Epidermolysis bullosa natural cures

Epidermolysis bullosa Definition

Epidermolysis Bullosa is a very rare disease inherited genetically. It is often characterized by very fragile skin and blister formation that may come and go. These skin blisters often result from minor friction to other rough surfaces or by trauma.

Epidermolysis bullosa Diagnosis

To diagnose the condition, several clinical tests are run. It includes taking down the medical history of the patients including a review of systems information which can be helpful in associating it with various EB subtypes. A complete physical examination is also performed.

Epidermolysis bullosa Treatment

Treatments for Epidermolysis bullosa includes some medical care which are mostly preventive and supportive. Blisters are punctured with sterile needle to drain the liquid. Open wounds are dressed up to avoid infection. Daily application of topical ointments with polymyxin, silver sulfadiazine and bacitracin. Surgical procedures are done to correct deformities. Frequent consultations to the attending physician is also required to monitor the condition. Diet and activities are also especially modified for the patients.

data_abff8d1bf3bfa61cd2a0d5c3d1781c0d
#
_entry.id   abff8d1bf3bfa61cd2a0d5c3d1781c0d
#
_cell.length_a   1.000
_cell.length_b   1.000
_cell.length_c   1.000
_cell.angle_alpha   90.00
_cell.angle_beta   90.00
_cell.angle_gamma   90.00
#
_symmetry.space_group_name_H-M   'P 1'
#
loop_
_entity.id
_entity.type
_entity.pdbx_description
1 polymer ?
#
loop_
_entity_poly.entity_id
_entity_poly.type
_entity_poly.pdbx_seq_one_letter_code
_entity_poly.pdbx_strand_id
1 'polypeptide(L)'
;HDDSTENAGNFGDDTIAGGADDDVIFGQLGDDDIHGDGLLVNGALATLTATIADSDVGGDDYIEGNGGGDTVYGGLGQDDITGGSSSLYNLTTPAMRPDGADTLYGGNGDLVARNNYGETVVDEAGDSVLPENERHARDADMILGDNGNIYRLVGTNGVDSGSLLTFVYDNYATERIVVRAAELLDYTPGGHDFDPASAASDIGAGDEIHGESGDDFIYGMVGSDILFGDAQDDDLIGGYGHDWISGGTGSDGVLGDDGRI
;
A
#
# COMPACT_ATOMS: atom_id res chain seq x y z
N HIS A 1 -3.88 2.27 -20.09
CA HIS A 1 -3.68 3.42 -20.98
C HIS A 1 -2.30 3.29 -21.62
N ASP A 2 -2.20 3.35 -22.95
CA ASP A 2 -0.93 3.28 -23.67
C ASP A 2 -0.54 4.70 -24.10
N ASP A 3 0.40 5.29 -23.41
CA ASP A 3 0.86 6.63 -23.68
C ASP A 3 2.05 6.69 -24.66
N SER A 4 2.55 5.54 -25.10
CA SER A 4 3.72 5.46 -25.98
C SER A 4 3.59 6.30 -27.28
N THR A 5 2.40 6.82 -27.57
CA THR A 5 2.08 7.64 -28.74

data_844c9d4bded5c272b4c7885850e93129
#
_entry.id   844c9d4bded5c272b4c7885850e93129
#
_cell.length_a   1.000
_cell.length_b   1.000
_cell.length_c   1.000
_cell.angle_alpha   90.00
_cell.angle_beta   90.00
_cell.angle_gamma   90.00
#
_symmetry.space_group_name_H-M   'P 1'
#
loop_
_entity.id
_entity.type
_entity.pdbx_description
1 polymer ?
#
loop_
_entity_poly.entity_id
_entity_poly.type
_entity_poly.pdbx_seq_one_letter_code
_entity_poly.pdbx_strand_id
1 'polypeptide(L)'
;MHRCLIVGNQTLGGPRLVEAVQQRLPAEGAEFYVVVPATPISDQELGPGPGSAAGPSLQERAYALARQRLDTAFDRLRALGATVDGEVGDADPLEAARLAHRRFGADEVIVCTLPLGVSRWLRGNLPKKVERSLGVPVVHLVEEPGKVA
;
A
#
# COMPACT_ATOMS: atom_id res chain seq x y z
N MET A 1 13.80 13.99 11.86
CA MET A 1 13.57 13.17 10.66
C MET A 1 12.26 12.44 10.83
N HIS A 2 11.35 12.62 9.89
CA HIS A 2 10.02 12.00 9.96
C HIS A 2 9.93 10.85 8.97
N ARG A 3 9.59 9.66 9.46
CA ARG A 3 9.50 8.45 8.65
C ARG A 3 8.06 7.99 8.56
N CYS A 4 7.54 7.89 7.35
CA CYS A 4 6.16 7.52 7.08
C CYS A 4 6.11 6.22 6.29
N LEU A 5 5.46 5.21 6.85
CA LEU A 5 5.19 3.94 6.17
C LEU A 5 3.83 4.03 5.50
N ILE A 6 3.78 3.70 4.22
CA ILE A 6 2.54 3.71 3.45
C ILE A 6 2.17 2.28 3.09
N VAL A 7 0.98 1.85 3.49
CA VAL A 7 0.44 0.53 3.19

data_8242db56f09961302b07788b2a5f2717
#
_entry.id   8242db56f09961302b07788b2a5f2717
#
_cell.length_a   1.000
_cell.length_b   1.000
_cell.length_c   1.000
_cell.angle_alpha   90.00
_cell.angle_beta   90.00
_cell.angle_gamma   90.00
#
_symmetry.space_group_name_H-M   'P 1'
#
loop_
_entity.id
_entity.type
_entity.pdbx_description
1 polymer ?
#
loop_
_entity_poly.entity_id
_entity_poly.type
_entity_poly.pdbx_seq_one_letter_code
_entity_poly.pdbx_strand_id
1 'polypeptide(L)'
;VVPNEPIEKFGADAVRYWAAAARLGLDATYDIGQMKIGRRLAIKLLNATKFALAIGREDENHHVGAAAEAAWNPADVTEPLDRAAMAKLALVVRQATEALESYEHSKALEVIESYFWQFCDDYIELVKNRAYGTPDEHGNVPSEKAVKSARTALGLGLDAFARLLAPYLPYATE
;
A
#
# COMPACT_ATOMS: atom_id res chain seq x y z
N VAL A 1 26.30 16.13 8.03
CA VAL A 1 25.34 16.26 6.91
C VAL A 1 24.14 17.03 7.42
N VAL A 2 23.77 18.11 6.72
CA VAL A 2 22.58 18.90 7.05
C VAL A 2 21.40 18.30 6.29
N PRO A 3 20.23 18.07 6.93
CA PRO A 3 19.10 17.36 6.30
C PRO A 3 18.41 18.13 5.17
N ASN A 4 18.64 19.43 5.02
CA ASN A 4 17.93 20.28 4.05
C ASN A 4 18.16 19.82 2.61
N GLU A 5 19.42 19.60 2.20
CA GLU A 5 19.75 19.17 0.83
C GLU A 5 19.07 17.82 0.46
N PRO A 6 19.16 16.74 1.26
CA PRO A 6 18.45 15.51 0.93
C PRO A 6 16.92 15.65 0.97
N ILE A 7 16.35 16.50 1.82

Epidermolysis bullosa Symptoms and Signs

Most common symptoms of patients are skin blisters.

Epidermolysis bullosa Causes
Many stratified squamous epithelial tissues, such as the skin and oral mucosa, contain a complex BMZ. The BMZ is composed of many specialized components that combine to form anchoring complexes. At the superior aspect of the BMZ, keratin-containing intermediate filaments of the basal cell cytoskeleton insert on basal cell plasma membrane condensations termed hemidesmosomes. Anchoring filaments extend from the basal cell plasma membrane into the extracellular environment and span the lamina lucida, connecting hemidesmosomes with the lamina densa. At the most inferior aspect of the BMZ, type VII collagen-containing anchoring fibrils extend from the lamina densa into the papillary dermis, connecting the lamina densa to anchoring plaques, trapping interstitial collagen fibrils. Thus, the cutaneous BMZ connects the extensive basal cell cytoskeletal network with the abundant network of interstitial collagen fibrils in the dermis.


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